It is also important to be aware of when positions open for applications – and applying early can be very important for popular roles and locations (e.g. London). For some employers (e.g. KPMG, EY) their recruitment year opens for applications to full-time graduate roles and internship positions in July for summer and autumn starts the following year. By the time Michaelmas Term starts, these positions will have been open for three months – and even those entry programmes that open later (e.g. Financial Services Advisory or consulting roles) will have been open to applications since September.

In addition to having offices in multiple global locations, some of the world’s biggest firms also run UK based programmes for students of specific nationalities aimed, for example, at Chinese nationals or Mandarin speakers, or students with ability in Japanese. Check the companies’ own recruitment websites to find current programmes and opportunities.

Smaller firms traditionally recruit a little later – but again, do make applications as early as possible. Often, such organisations advertise vacancies on the websites of the professional bodies – most notably the ICAEW and ACCA and Association of Practising Accountants (APA) – but some do not advertise outside their locality. If you are interested in working in a particular town/city make speculative enquiries to accountants based there to identify those that do offer trainee positions.

Management accountancy roles are generally advertised, with applications opening in September, and some deadlines as early as November. Look at the various graduate directories, such as the Prospects DirectoryTimes Top 100 Graduate Employers and TARGETjobs for vacancies. Some management accounting opportunities are advertised later in the year, usually for roles in smaller companies.

Each professional accounting association also has its own, regularly updated vacancy bulletin aimed at students considering accountancy.

Many firms ask you to complete an application form rather than submitting a CV and cover letter. The questions asked tend to relate closely to the skills and attributes mentioned earlier, and can be both competency and strengths based. See our guidance on writing CVs, cover letters and application forms as appropriate, and speaking to a Careers Adviser can help add an extra level of polish.

Companies are also keen to understand your motivation for applying to accountancy and your interest in finance and business, or to join their organisation in particular. We have had feedback from one leading firm that a surprisingly large number of Oxford students did not get through the initial screen due to not demonstrating their motivations and drive on the application form. As a minimum, you need to demonstrate an understanding of the role and the qualification you will take, but it is important to make a high-quality application each time, so be sure to make time for this.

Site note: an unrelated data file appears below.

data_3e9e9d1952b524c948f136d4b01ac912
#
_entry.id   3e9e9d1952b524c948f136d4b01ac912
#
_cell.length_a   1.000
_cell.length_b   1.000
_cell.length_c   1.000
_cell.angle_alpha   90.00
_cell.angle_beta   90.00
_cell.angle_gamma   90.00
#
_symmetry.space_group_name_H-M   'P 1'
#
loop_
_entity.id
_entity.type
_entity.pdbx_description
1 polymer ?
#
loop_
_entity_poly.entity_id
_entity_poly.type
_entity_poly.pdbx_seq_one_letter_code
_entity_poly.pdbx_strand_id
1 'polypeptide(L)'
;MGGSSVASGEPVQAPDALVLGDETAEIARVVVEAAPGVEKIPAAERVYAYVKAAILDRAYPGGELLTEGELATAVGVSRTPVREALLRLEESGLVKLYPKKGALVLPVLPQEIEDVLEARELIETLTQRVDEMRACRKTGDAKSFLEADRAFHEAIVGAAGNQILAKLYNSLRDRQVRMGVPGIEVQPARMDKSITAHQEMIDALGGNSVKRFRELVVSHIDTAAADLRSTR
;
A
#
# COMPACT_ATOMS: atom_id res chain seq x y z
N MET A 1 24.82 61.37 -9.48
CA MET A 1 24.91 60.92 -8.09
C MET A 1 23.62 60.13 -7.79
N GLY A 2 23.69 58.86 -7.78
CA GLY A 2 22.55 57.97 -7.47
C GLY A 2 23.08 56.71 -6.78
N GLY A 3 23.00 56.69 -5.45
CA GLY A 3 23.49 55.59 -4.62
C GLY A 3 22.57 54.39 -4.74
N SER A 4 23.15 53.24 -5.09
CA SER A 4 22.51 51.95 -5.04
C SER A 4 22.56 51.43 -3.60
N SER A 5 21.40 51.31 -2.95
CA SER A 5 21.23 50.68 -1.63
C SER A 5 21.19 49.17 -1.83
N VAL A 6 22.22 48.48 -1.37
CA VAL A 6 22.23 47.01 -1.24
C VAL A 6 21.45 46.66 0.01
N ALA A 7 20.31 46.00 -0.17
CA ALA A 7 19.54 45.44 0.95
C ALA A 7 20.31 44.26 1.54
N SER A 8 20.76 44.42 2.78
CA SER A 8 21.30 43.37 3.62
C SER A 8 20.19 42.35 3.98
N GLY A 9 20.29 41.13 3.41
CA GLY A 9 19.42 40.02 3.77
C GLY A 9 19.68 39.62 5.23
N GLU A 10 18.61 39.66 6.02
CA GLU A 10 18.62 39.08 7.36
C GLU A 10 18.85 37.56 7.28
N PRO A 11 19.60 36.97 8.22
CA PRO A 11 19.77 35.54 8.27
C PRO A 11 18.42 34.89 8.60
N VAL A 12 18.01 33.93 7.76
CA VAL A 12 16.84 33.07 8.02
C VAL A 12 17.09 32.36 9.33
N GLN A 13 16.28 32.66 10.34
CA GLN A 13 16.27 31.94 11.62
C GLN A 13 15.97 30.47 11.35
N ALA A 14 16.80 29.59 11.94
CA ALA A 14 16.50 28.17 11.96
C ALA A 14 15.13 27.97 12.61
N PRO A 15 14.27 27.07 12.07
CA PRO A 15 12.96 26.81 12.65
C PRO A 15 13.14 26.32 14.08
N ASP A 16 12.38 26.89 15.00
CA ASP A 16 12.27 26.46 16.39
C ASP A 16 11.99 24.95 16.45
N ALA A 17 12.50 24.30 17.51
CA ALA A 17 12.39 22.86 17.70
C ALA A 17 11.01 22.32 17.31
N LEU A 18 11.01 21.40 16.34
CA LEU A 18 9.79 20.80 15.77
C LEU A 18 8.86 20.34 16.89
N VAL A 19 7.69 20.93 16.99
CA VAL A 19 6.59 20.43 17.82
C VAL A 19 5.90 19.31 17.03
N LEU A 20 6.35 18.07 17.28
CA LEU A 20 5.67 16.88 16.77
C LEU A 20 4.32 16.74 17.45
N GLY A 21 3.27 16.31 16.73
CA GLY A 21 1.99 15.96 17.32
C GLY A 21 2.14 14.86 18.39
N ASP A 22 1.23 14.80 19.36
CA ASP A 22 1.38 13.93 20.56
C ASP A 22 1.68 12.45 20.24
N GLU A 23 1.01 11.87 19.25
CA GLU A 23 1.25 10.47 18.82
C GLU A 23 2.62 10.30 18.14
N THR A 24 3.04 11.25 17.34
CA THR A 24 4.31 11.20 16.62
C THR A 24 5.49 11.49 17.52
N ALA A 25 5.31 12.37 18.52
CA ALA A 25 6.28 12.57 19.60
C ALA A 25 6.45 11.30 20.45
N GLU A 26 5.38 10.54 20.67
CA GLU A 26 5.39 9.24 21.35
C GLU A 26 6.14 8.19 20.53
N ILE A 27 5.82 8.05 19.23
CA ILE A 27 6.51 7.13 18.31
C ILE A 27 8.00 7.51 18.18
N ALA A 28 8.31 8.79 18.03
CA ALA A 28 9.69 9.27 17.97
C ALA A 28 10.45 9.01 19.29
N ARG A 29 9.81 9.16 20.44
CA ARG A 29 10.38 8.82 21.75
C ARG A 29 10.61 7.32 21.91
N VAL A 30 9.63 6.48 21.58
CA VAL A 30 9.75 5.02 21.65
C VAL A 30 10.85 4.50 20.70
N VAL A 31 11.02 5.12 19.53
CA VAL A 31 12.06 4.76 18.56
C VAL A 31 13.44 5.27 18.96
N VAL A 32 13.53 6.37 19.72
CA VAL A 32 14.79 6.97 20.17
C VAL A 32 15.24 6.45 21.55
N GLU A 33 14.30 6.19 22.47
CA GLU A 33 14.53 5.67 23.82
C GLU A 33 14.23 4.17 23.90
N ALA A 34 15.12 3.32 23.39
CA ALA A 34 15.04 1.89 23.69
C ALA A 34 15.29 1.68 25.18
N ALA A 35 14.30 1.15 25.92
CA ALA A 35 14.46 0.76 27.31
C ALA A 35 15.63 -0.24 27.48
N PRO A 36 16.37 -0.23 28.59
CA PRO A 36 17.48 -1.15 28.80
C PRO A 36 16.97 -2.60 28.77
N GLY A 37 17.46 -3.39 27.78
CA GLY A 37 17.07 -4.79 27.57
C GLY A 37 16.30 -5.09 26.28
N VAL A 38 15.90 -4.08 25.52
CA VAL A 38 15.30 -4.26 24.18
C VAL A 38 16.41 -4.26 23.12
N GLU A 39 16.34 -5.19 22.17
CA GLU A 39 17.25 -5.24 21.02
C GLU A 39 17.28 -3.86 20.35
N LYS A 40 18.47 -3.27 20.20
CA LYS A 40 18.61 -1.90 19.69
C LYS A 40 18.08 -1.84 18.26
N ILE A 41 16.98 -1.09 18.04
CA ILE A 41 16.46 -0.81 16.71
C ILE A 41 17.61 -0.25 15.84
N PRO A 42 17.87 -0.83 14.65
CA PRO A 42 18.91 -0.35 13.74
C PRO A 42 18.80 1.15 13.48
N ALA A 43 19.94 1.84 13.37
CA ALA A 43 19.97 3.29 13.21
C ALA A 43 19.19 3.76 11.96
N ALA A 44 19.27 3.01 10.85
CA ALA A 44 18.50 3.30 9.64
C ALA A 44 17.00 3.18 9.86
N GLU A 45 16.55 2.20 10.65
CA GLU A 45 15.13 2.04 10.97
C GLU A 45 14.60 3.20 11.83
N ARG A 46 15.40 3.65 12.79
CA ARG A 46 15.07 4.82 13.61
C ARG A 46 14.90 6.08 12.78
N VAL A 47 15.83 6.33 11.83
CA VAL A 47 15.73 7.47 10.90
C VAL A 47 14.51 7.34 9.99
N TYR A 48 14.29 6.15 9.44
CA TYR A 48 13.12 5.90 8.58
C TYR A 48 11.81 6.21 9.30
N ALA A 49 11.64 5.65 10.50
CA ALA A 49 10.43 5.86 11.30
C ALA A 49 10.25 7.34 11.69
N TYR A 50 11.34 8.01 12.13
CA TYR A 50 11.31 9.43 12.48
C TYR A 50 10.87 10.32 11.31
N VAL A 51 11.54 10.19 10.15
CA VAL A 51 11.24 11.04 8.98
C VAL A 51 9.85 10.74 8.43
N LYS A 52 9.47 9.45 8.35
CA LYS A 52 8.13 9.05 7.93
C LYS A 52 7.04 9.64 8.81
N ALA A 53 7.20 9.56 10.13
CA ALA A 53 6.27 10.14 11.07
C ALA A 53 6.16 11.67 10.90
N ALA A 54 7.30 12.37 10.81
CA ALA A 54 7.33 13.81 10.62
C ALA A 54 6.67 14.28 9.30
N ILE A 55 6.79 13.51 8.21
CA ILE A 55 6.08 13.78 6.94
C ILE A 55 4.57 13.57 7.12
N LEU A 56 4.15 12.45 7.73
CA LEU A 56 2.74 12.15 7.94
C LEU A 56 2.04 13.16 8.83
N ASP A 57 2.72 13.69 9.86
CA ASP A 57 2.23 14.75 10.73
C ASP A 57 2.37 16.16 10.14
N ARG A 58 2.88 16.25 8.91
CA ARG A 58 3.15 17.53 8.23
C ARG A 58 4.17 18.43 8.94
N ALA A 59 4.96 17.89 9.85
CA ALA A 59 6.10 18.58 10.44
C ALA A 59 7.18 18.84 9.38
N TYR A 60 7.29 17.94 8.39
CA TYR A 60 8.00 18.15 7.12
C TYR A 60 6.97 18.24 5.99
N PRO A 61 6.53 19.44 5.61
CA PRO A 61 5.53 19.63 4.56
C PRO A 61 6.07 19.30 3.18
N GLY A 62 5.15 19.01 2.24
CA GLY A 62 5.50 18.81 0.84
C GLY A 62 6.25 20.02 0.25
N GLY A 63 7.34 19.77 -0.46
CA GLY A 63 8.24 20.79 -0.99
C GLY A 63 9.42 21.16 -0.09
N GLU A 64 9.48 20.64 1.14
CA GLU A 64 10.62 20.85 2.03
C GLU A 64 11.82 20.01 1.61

Most companies will also use aptitude tests as part of the selection process. See our separate briefing on Psychometric Tests for advice and access to free practice tests to help you brush up your mental maths and test technique, and become more familiar with the range of tests that you may encounter.

To develop your commercial awareness, read the financial press and review helpful websites such as eFinancialCareers, The Gateway online and relevant online blogs. You can also sign up on CareerConnect for the Careers Service’s Insight into Business workshop programme.

Equality & positive action

Many of the major accountancy firms are members of the MyPlus Disability Recruiters Café and are involved in activities that encourage applications from students with a disability, long-term health condition, or those who are dyslexic or dyspraxic. They also partner with organisations such as EmployAbility, Blind in Business and MyPlus Consulting.

A number of major graduate recruiters have policies and processes that are proactive in recruiting graduates from diverse backgrounds. To find out the policies and attitudes of employers that you are interested in, explore their equality and diversity policies and see if they offer ‘Guaranteed Interview Schemes’ (for disabled applicants) or are recognised for their policy by such indicators as ‘Mindful Employer’ or as a ‘Stonewall’s Diversity Champion’.

The UK law protects you from discrimination due to your age, gender, race, religion or beliefs, disability or sexual orientation. For further information on the Equality Act and to find out where and how you are protected, and what to do if you feel you have been discriminated against, visit the UK Government: Discrimination webpages.

Our resources

Books

The following books are available to read in our Resource Centre:

  • WetFeet Guide: Careers in Accounting
  • What do you do now? Ethical Issues Encountered by Chartered Accountants, David Molyneaux
  • Accountancy Uncovered, Jenny Keaveney (2010)
  • Becoming an Accountant, Stuart Chandler (2012)
  • Commercial Awareness 2015/16, Christopher Stoakes (2014)
  • Fundamentals of Financial Accounting and Analysis – A Handbook, Stephen H Bryan (2013)

Take-away material

You can collect the following material from our Resource Centre at 56 Banbury Road:

  • Inside Careers Guide: Chartered Accountancy
  • Inside Careers: Career Choice – City & Finance
  • TARGETjobs: City and Finance
  • e-Financial Careers: Careers in Banking & Finance

Journals

Through your membership of the Bodleian Library you are able to access a multitude of journals and newspapers free of charge, and you can set set up a personal account for electronic access to, for example, the Financial Times and The Economist.

We subscribe to the following journals in our Resource Centre:

  • The Actuary
  • International Accountant – Bi-monthly
  • The Economist
This information was last updated on 16 August 2017.